“Some might worry about the risk of giving important tasks to people who haven’t done them before, but someone has to give them a chance,” he says. “I’ve found that the people who are given these chances work extremely hard. Not only do they want to succeed—they tend to go the extra mile to make sure they don’t let you down.”
Hanson also understands how empowering people at work could impact his own family one day. “The bottom line is this: I have an eighteen-year-old daughter. If I can break down a barrier here or there, perhaps she won’t have to face some of the struggles I’ve witnessed other women face,” he says.
He also partners with outside firms to control litigation costs. “It’s all about project management, which is not traditionally taught in law school,” he says. “Law firms used to say they would do x, charge you y, and then send you a bill. That kind of one-sided conversation doesn’t work anymore. The client and the law firm need to work on that number together. It is more nuanced than simply capping or fixing spend.”
This forward-thinking approach to his work has garnered praise for Hanson from his business partners.
“Chad is both an outstanding lawyer and excellent case leader,” says Martin R. Lueck, Robins Kaplan LLP’s chairman of the board. “Coupled with his deep background in life science, he repeatedly delivers laser-sharp guidance to Medtronic in its continued pursuit of cutting-edge life-extending technologies.”
Hanson thinks it works best to base the budget on specific tasks and build project costs from the bottom up.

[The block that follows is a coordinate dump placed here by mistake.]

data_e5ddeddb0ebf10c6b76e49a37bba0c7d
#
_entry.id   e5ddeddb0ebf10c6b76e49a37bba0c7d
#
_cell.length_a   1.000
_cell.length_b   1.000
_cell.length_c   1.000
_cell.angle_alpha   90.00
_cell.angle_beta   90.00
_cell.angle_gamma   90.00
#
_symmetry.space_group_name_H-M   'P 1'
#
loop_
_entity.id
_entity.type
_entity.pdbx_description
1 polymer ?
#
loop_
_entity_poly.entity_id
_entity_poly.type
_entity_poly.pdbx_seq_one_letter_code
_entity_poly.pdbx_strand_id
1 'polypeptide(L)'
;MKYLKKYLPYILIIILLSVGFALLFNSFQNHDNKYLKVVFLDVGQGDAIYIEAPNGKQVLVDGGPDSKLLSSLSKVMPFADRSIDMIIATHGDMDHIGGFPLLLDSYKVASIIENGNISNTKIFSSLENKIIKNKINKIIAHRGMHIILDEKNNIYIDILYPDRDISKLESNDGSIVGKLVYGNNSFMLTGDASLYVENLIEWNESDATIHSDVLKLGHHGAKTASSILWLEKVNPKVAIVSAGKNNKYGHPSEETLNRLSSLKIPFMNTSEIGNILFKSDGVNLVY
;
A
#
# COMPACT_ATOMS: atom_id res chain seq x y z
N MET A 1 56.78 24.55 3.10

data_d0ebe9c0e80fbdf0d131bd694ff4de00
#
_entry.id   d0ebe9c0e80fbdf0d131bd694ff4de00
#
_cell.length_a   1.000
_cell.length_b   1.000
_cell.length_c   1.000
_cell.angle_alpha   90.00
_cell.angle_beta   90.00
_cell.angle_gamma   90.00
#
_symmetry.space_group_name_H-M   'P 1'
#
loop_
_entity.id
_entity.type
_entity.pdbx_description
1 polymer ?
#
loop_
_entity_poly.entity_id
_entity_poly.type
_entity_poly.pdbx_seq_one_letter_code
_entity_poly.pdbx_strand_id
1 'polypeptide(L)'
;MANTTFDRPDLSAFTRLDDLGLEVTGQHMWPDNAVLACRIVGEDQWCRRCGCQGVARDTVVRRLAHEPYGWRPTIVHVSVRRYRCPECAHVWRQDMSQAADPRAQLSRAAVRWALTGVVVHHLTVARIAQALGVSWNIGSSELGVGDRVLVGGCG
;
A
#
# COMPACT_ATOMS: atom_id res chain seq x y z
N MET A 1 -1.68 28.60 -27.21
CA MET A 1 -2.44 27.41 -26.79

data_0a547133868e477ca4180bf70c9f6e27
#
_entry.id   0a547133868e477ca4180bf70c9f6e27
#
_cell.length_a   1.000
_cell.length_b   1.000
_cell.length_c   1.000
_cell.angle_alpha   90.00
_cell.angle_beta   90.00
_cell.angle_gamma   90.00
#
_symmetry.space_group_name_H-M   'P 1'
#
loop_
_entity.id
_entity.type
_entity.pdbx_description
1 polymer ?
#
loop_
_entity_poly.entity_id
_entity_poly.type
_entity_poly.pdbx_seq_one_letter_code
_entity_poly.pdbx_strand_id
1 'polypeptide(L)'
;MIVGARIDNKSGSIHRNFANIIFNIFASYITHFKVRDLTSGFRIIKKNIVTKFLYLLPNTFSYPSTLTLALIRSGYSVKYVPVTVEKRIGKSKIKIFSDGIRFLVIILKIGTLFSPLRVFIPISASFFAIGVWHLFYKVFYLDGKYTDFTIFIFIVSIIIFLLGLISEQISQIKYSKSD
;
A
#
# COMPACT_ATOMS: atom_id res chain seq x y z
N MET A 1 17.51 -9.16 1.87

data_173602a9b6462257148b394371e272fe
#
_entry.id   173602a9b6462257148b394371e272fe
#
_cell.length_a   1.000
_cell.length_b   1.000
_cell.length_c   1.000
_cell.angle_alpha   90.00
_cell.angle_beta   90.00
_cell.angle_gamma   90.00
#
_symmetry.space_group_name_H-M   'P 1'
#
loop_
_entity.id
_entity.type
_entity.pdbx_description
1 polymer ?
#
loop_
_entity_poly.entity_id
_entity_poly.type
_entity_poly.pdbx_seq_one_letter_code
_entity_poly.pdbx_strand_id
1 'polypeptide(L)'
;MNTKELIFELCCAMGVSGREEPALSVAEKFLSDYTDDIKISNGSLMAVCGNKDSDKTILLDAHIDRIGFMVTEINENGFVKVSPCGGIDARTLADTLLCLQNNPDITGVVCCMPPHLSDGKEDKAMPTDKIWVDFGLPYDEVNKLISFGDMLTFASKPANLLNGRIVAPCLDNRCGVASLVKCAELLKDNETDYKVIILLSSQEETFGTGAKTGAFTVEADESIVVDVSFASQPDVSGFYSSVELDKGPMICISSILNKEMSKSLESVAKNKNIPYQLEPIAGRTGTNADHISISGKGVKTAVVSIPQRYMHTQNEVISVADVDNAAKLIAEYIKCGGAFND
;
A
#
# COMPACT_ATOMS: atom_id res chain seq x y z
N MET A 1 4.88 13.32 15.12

“We know that attorneys on the other side of litigation matters will likely throw in unexpected things, but we must get better at building that into the budget. We should approach litigation budgets more like weather forecasting; we should recognize there is a range of potential outcomes.”
This kind of insight is another result of Hanson’s upbringing. “I was raised to be practical, and I’m a scientist by nature,” he explains. ”I’m always looking for the better way to do something. I ask our outside firms to analyze what we learn from one case so it can be applied to the next. Both sides should participate in the process, strive for efficiency and success, and be dedicated to continuous improvement.”
The Medtronic Mission
- To alleviate pain, restore health, and extend life
- To direct our growth in the areas of biomedical engineering where we display maximum strength and ability
- To strive without reserve for the greatest possible reliability and quality in our products
- To make a fair profit
- To recognize the personal worth of employees
- To maintain good citizenship
Kirkland & Ellis: Chad brings pragmatism, decisiveness, and confidence to our team, qualities that kept us focused and costs down. Chad insisted on diverse teams that created opportunities for junior attorneys. Several of our attorneys owe their first trial witness or argument to Chad’s confidence in his team and commitment to growing talent.